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Does tech PR really work for start-ups?

Posted by Louise Moran on 31st January 2012

As discussed in an earlier blog, supporting start-ups through tech PR is a big part of what our agency does. Over the years, EML Wildfire has worked with many early stage businesses to refine objectives, develop messaging and raise awareness amongst key audiences.

It seems, though, that not everyone is quite so keen on tech PR. US serial entrepreneur Mark Cuban recently had a guest article published on in which he outlined his 12 rules for start-ups and, as you can imagine, number 11 – Never hire a PR firm – caused quite a stir in the PR community.

Mark expanded on why he’s so dismissive about PR on his blog, but we still feel he’s missing the point on the value of tech PR as there are more than a few holes in his argument. So, we thought we’d take a closer look at his objections.

“The first problem with hiring a PR firm is cost.”

Ever heard of the expression you’ve got to spend money to make money? By linking clearly defined PR objectives to real business goals and measurable outcomes you can ensure tech PR delivers real return on investment.

Media relations

Mark argues “A public relations firm will call or email people in the publications you already read”.

That’s not strictly true. Of course any company will keep a close eye on their horizontal trade media and they will be included in a press list for targeting, but any PR professional worth their salt will go beyond that by identifying key influencers, vertical media and other outlets that will contribute to the success of a tech PR campaign. To suggest that a start-up should only focus on ‘must read’ media is a narrow view.

A waste of time?

Mark mentions that nobody – not even the entrepreneur – really understands key messages and that these evolve over time, arguing that meetings with tech PR people are a huge waste of time. In fact, PR messaging involves more than just taking notes.

With any new client, we take the time to meet key people in the organisation, identify priorities for the campaign and translate those into messages that the media can use so that the reputation of the agency comes across in the right way. Rather than it being a waste of time, the tried and tested messaging workshop is often cited as one of the most enjoyable and informative workshops our clients participate in, challenging them with ideas they haven’t considered and giving an ‘external’ viewpoint.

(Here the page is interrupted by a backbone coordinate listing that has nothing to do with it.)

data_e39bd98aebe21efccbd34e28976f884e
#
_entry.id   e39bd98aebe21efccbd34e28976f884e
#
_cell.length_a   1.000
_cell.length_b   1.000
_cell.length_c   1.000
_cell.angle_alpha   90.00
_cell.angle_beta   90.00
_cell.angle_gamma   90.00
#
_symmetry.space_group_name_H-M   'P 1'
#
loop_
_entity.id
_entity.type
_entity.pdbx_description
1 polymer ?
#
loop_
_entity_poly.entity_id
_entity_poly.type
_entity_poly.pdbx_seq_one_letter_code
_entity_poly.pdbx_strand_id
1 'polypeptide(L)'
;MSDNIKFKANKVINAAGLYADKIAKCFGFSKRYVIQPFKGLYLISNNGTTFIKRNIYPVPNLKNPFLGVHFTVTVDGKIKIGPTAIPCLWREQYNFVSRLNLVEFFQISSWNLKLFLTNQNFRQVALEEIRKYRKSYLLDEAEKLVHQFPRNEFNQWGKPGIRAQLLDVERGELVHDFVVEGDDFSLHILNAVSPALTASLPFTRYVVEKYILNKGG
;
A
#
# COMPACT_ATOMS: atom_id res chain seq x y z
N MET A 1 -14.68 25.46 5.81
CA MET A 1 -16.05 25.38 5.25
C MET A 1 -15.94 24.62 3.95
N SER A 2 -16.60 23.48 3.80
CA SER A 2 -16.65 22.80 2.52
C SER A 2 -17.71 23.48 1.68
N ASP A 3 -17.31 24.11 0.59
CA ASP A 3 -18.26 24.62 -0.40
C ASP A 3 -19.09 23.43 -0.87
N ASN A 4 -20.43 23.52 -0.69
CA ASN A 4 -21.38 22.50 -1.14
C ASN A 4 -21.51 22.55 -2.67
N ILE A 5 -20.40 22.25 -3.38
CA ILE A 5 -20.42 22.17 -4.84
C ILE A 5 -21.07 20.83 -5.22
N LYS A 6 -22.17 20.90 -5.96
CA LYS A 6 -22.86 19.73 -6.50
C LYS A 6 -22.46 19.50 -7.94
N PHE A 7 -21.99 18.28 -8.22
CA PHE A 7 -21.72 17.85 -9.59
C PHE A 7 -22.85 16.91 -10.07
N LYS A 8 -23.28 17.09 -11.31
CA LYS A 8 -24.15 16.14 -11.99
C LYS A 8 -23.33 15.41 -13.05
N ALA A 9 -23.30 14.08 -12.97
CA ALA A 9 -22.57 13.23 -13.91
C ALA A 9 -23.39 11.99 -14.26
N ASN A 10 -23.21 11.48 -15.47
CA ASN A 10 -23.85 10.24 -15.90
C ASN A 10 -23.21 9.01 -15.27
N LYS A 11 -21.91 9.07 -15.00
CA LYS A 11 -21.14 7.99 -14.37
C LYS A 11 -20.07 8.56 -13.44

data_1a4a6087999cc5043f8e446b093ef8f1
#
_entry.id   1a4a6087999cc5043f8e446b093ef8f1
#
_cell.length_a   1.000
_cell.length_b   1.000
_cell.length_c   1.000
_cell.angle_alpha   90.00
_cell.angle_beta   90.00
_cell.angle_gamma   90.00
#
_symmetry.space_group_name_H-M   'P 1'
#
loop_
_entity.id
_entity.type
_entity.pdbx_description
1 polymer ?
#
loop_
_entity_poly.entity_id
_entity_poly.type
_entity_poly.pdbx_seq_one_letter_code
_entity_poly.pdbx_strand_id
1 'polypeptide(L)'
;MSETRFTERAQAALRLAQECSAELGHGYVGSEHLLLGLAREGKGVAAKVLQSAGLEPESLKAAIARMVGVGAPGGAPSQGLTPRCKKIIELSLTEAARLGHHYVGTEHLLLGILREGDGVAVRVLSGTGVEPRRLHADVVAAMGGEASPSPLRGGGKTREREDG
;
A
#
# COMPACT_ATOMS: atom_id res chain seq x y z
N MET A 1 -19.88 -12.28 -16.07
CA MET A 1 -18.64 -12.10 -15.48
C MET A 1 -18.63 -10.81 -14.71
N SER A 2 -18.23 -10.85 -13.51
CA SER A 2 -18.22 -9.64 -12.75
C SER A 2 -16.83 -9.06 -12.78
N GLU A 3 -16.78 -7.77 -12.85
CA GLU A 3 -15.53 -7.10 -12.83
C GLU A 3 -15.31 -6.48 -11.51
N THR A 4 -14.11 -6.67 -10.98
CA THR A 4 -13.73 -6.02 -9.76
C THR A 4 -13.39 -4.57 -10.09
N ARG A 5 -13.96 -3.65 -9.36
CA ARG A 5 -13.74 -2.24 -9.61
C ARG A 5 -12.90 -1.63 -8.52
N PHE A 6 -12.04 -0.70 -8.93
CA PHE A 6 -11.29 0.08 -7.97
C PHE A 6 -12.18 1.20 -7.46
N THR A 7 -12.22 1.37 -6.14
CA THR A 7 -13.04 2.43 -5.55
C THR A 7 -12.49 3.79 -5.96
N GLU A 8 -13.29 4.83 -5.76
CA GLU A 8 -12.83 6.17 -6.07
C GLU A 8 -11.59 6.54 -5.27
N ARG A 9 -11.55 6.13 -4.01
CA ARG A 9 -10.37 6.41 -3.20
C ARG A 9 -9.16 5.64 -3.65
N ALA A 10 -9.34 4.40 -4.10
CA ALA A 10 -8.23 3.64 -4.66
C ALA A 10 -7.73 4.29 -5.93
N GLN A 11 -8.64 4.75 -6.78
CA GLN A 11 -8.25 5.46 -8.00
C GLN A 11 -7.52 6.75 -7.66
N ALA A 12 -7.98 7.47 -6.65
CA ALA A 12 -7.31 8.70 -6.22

Mark suggests that it’s better for a start-up to have direct media relationships. We couldn’t agree more, and often encourage our PR clients to partner with key media and speak to them directly. However, that only works with trustworthy, honest journalists and clients who are confident on their messaging, their approach and delivery.

More often than not, we’ll need to give our clients guidance on how to approach a media interview, what a journalist’s particular bug bears are and whether they’re likely to put a different spin on the story.

Specialisation – a proven approach

Outsourcing media relationships to a PR agency means that you buy in expertise: one less thing for you to worry about as you get your fledging start-up off the ground. Many start-ups are a small operation and benefit from the support, guidance, expertise and sometimes just the sounding board offered by their PR agency.

Mark Cuban might doubt the value of PR for start-ups but the fact is, he’s in a minority. The PR industry will continue to play a fundamental role in helping interesting new start-ups get off the ground.

picture credit

Louise Moran